It’s so easy to be strong when things are stress-free, and when we feel we can control the outcome. But when things don’t go our way it’s a completely different story.Oh how quickly things change.It’s difficult to maintain certainty and clarity when the outcome is unknown and not in our “control,” even though the reality is that even when we think we are in control we really aren’t. While we may understand that life is about persevering through discomfort, because uncomfortable situations are necessary in aiding our transformation, it’s not always easy to have perfect equilibrium in the midst of the struggle. This becomes especially challenging when it pertains to personal conflicts.
No one likes being attacked and many of us avoid standing up for ourselves in the face of derision. We justify this by saying we don’t-want-to-hurt-the-other-person, or we don’t-want-to-be-the-bad-guy, or that we want to be “spiritual”. But are we really restricting or are we repressing our feelings instead? Life isn’t about sitting quietly and smiling politely while letting others walk all over you.
Take this scenario for instance: Catherine has been separated from her husband, Charles for three years. She has long desired a divorce – they live separate lives and even live in different countries. He has delayed the divorce – not in the name of love, but primarily for financial reasons. During their separation, Catherine has met someone else, and now really wants the divorce finalized. Understandably, Catherine needs to play tough, but she feels conflicted because she doesn’t want to threaten Charles or be forceful with the matter. She tells herself she wants to be spiritual and take the high road.
The truth of the matter is, Charles is exploiting Catherine because he knows he can. Catherine could more easily lift a car with her bare hands than change this unfair behavior with her submissive pleasantness. Charles is acting in his best interest, not hers. The only thing she should concern herself with is having the courage to know what she wants, and follow through with the actions to obtain it.
Catherine is not alone in this – all too often we don’t ask for what we want and need because we fear the answer will not be to our liking. So we don’t ask. We live with uncertainty because we suspect the worst. However, in reality, when we ask for what we want, we do get an answer. Even if it is not the answer we may be looking for, it enables us to move forward and take the necessary actions needed. By being informed, we have options and are able to make better decisions.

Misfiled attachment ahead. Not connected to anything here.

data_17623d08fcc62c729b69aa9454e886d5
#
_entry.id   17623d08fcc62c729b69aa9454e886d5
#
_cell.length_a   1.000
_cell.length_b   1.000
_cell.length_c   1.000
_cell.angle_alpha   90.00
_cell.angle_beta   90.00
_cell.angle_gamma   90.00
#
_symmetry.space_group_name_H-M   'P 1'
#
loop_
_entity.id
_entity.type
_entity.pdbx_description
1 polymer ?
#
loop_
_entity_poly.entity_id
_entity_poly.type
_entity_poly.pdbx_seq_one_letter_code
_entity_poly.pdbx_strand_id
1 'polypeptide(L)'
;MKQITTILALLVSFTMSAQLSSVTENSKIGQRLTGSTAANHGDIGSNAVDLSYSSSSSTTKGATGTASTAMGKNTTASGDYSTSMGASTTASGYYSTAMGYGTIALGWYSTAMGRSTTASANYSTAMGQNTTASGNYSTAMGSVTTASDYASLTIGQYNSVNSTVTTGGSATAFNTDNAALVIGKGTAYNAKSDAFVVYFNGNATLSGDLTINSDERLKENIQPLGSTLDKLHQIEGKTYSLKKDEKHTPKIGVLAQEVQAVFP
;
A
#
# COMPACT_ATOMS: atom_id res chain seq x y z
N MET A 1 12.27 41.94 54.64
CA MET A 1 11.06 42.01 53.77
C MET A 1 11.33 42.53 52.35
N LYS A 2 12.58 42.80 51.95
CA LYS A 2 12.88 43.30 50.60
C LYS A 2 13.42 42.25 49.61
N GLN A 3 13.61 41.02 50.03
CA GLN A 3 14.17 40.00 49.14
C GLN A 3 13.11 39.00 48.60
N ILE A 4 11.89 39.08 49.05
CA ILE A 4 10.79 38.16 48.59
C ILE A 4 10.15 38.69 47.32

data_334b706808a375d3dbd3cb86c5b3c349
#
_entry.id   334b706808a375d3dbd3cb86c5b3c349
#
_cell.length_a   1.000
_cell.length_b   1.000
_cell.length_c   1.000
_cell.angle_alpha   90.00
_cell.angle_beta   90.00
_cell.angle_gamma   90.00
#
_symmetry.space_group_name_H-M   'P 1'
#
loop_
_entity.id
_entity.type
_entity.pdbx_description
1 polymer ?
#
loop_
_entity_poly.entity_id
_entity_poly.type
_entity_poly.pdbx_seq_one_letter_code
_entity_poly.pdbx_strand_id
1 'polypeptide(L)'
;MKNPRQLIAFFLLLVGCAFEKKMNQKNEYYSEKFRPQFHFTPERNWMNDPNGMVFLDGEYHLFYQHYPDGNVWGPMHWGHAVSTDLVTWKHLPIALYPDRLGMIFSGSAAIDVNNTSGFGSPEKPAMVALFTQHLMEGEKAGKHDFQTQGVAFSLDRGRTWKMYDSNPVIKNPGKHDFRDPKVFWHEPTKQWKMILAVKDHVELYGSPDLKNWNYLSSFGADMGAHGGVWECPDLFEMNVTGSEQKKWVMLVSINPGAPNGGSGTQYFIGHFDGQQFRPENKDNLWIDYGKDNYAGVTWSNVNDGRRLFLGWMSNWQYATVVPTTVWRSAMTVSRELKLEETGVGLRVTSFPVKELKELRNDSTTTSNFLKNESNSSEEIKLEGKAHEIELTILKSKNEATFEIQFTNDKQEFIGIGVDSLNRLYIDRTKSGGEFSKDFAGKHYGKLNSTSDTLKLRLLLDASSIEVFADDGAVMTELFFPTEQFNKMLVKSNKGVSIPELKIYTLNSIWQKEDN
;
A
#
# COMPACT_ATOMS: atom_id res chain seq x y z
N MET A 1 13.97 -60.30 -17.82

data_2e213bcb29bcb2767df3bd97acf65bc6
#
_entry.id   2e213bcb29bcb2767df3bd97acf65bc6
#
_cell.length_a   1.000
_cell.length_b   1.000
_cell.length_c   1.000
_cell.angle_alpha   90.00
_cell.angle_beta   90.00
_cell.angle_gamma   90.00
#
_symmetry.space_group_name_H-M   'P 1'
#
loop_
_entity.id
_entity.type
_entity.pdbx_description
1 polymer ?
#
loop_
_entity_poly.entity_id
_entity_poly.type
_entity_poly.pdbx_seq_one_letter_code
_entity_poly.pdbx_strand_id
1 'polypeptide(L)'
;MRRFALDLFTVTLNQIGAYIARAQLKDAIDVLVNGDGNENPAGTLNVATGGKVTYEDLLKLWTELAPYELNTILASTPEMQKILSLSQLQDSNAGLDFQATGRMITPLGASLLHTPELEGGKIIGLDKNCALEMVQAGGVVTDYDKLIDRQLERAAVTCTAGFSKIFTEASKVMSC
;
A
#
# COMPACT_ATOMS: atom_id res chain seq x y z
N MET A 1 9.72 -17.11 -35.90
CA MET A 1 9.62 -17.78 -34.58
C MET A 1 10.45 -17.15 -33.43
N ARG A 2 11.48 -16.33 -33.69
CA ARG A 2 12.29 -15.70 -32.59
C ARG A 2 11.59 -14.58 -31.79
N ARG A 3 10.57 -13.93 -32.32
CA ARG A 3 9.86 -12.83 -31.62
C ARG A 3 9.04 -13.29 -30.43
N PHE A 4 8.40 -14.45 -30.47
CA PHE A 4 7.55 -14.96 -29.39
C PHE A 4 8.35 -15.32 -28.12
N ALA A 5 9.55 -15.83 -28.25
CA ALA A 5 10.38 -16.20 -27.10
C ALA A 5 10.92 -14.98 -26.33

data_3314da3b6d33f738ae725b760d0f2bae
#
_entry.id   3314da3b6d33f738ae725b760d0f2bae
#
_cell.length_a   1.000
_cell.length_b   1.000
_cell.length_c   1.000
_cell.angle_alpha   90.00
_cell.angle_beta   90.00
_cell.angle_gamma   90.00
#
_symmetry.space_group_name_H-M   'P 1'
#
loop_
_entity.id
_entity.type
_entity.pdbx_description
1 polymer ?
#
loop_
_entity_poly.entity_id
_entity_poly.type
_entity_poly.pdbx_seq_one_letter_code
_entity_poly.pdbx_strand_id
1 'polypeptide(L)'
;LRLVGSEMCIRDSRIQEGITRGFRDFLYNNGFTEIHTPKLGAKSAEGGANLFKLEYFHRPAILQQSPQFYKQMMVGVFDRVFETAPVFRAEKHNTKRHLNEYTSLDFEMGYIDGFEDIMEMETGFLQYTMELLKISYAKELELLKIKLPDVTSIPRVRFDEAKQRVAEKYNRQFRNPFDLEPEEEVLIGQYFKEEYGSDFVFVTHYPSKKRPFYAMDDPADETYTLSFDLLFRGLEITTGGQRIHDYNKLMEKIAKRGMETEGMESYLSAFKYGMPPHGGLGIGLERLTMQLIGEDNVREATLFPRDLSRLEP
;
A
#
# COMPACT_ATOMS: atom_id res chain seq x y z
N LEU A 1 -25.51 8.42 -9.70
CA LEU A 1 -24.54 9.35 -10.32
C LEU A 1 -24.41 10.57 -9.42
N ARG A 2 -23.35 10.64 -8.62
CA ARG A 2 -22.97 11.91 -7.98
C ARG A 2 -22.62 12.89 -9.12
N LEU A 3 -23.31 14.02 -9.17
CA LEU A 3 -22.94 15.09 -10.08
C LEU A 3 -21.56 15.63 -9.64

On some level, Catherine is just more comfortable giving up and not fighting. She places value in how people see her, which directly impacts how she feels about herself. What people may or may not think of Catherine should be none of her concern. But this reality is unknown to her, as she believes she’s taking the spiritual approach.
What exactly is behind our actions of letting people walk all over us? What are we afraid to lose? No one likes to feel judged, or have their character assaulted, it’s uncomfortable, and it brings up self-doubt. While it’s no walk in the park, here are three things to bear in mind: asking the right questions and speaking up for yourself varies depending on 1.) Who you’re talking to in relation to you 2.) Who they are (their title, position, or status) and 3.) What you imagine their response to be. Throw in a couple of negative past experiences with that person, and you might decide to take the high road because speaking up just isn’t worth it. But the high road isn’t always silence. Sometimes the high road is speaking out, speaking up and making sure your voice is heard. Even if the other person doesn’t hear or accept you, at least you know that you stood up for yourself and what you believe. This alone will open up new paths for you.